'Wide of the way'

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“And so the day drops by, the horizon draws

The fading sun and we stand struck in grief,

Failing to find our haven of relief,

Wide of the way, nor sure to turn or pause,

And weep to view how fast the splendor wanes

And scarcely heed that yet some share remains

Of the red afterlight, some time to mark,

Some space between the sundown and the dark;

But not for him those golden calms succeed

Who while the day is high and glory reigns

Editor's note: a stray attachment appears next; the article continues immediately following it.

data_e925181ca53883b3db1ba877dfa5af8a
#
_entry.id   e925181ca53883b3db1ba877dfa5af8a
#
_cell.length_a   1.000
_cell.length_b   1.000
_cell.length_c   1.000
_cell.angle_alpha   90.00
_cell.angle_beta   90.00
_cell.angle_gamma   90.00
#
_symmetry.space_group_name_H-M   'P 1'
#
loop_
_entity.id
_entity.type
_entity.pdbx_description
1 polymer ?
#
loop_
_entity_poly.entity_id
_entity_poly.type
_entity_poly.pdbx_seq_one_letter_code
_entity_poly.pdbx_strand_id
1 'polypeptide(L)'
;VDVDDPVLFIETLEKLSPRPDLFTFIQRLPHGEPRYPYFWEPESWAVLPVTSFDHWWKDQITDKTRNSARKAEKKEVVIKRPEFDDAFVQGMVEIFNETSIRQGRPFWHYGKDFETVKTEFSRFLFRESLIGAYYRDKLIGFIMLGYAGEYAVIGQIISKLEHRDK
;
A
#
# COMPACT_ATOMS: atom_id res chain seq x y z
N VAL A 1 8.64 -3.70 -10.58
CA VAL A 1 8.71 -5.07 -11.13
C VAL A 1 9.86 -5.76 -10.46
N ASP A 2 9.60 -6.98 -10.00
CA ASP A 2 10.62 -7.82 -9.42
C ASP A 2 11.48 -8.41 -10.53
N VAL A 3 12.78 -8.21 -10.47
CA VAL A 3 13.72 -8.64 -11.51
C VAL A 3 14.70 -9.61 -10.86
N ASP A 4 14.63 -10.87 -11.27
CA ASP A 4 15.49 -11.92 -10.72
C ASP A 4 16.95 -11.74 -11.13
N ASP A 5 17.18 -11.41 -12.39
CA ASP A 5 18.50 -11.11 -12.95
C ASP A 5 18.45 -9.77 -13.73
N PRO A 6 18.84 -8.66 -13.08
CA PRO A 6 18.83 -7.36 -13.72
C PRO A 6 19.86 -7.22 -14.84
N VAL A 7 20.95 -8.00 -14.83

Sees it go by, as the dim pampas plain,

Hoary with salt and gray with bitter weed,

Sees the vault blacken, feels the dark wind strain,

Hears the dry thunder roll, and knows no rain.’’

 

“And So the Day Drops By,’’ by Frederick Goddard Tuckerman (1821-1873), a poet, lawyer and scientist who spent most of his adult life in Greenfield, Mass.

  “In the Berkshires,’’ painted by George Inness in 1850.

“In the Berkshires,’’ painted by George Inness in 1850.